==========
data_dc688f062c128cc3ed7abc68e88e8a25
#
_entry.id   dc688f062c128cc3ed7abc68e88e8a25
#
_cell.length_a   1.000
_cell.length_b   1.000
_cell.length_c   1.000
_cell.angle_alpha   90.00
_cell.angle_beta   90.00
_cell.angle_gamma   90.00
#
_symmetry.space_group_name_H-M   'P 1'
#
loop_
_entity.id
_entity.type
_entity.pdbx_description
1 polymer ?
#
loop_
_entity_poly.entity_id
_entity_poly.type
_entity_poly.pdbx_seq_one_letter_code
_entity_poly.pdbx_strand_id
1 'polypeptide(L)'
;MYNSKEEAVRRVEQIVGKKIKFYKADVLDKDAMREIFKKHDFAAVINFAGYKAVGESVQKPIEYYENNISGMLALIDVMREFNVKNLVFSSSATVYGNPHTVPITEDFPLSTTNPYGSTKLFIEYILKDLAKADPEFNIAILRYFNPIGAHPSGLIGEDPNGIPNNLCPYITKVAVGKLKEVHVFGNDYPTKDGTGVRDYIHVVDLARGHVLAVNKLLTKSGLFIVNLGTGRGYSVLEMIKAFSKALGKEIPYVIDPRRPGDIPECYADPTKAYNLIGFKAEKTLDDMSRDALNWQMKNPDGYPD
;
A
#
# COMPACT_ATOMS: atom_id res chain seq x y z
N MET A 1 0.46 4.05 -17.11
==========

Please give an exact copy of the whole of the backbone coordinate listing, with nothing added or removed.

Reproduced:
data_dc688f062c128cc3ed7abc68e88e8a25
#
_entry.id   dc688f062c128cc3ed7abc68e88e8a25
#
_cell.length_a   1.000
_cell.length_b   1.000
_cell.length_c   1.000
_cell.angle_alpha   90.00
_cell.angle_beta   90.00
_cell.angle_gamma   90.00
#
_symmetry.space_group_name_H-M   'P 1'
#
loop_
_entity.id
_entity.type
_entity.pdbx_description
1 polymer ?
#
loop_
_entity_poly.entity_id
_entity_poly.type
_entity_poly.pdbx_seq_one_letter_code
_entity_poly.pdbx_strand_id
1 'polypeptide(L)'
;MYNSKEEAVRRVEQIVGKKIKFYKADVLDKDAMREIFKKHDFAAVINFAGYKAVGESVQKPIEYYENNISGMLALIDVMREFNVKNLVFSSSATVYGNPHTVPITEDFPLSTTNPYGSTKLFIEYILKDLAKADPEFNIAILRYFNPIGAHPSGLIGEDPNGIPNNLCPYITKVAVGKLKEVHVFGNDYPTKDGTGVRDYIHVVDLARGHVLAVNKLLTKSGLFIVNLGTGRGYSVLEMIKAFSKALGKEIPYVIDPRRPGDIPECYADPTKAYNLIGFKAEKTLDDMSRDALNWQMKNPDGYPD
;
A
#
# COMPACT_ATOMS: atom_id res chain seq x y z
N MET A 1 0.46 4.05 -17.11